Regarding the life/death people thing...people are being born at a more rapid rate then those dying. Check the census records for your state. People are living longer due to increased methods of health and nutrition, not to mention advancements in the overall health care industry. In fact, life expectancy statistics have increased this past (2005) year alone and reported that females now have a median age of 81 and males 77 or 78 (don't quote me on exact numbers). Perhaps the females cause more stress for the males!? LOL!!  Sadly, our world, one day will almost be unable to sustain life as we know it today. This is sort of in line with the ZPG organization some decades ago. Zero Population Growth. They feared the threat of overpopulation and I believe that in some Asian countries, a reward or incentive is paid to familys that agree to have only one child (sterilization, vasectomys, etc.).

Until we figure out or find another planet to plunder...I mean...inhabit, we'd better start thinking about the future of our future!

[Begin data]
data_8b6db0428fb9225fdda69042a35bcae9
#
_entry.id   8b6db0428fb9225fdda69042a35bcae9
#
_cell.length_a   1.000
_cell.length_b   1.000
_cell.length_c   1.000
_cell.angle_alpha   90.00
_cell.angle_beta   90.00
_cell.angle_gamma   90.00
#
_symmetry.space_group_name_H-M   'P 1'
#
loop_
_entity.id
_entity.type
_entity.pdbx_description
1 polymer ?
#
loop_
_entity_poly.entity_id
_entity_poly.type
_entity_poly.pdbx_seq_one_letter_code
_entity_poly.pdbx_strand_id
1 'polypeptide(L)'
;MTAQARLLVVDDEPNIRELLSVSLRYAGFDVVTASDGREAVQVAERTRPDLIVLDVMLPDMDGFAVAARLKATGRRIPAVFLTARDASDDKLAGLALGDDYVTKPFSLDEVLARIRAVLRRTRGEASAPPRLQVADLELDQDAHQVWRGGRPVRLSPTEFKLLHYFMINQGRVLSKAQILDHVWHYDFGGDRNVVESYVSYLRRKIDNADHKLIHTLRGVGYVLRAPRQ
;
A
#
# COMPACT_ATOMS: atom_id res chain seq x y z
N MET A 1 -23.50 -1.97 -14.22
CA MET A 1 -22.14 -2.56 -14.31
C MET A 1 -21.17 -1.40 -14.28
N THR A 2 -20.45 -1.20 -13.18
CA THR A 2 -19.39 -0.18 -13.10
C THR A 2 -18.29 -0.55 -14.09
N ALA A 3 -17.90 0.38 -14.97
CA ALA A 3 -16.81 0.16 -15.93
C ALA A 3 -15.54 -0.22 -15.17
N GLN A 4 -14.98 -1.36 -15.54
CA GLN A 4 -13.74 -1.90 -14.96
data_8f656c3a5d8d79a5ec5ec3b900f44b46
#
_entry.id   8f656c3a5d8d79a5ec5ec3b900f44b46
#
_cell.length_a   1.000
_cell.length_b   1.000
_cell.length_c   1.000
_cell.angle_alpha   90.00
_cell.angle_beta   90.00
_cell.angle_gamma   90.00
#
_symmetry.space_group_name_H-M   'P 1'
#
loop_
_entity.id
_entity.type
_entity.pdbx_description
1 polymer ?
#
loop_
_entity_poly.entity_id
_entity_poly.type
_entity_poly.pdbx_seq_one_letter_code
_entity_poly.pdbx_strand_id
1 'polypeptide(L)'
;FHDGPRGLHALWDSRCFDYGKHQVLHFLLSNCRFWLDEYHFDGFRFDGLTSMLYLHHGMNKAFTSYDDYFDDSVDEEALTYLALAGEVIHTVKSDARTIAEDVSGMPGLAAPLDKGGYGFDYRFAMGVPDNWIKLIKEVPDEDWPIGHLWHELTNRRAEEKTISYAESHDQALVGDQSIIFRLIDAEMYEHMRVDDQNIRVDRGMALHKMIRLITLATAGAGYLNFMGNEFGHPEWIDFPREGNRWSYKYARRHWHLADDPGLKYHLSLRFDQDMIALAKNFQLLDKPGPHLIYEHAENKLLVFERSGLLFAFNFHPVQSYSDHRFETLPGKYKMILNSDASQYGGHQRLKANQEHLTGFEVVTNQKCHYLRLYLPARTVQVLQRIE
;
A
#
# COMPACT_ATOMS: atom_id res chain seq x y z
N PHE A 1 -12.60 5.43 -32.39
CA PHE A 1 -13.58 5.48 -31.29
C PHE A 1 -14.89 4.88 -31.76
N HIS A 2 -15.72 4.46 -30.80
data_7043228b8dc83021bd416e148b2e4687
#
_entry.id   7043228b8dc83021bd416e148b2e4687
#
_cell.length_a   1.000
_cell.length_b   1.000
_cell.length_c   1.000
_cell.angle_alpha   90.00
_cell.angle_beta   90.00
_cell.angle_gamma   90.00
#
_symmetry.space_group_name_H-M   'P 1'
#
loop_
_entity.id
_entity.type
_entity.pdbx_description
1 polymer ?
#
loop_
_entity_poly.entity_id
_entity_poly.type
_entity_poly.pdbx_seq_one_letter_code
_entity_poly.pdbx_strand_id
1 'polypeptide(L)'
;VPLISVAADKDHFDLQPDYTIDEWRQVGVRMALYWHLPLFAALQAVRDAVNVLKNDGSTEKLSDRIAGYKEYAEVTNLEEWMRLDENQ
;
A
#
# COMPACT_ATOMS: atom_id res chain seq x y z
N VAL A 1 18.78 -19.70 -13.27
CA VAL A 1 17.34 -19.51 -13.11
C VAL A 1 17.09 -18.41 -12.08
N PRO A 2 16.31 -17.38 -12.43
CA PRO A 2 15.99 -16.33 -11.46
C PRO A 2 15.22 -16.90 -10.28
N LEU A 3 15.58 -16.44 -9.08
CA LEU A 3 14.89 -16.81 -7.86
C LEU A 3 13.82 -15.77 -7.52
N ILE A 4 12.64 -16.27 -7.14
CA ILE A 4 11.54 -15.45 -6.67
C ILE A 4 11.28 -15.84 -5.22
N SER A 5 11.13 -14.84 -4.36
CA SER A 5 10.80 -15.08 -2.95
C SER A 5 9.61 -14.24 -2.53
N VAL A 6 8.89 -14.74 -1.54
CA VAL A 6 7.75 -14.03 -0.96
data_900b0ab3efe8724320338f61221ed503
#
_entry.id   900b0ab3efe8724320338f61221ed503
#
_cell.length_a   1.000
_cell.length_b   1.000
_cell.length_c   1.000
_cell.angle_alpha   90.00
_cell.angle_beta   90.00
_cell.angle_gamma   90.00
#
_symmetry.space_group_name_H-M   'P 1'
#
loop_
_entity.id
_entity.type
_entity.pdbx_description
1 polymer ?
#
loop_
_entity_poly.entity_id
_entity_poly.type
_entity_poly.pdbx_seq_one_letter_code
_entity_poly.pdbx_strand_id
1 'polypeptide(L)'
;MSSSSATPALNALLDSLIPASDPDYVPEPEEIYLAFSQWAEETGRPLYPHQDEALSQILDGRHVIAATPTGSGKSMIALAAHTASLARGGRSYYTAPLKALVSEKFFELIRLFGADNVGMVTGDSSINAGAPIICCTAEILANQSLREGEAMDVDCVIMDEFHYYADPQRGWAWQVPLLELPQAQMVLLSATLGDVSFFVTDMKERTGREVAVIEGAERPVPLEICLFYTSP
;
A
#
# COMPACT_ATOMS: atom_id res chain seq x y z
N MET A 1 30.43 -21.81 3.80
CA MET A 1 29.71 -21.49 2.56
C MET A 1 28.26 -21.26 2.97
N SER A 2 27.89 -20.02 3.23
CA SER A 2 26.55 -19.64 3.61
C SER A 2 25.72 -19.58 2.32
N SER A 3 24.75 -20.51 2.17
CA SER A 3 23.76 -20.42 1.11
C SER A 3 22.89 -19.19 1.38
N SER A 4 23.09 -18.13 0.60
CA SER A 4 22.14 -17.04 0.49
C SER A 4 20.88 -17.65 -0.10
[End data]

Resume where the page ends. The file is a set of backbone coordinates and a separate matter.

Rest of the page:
In the world of AI, it's the thought that counts!

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FuzzieDice

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Re: Future of Artificial Intelligence
« Reply #6 on: January 03, 2006, 04:29:12 am »
Then again, masses of people die in natural disasters and plagues. And who's to say that those born here weren't somehow living bugs, or animals, or even aliens from other planets, or something else? Dunno. I could be wrong, and who knows.

I think it's China that actually punishes people who have more than one Child, and sometimes severely, by forcing them to have abortions, etc. I've read about this. Some come to the US just so they can have larger families.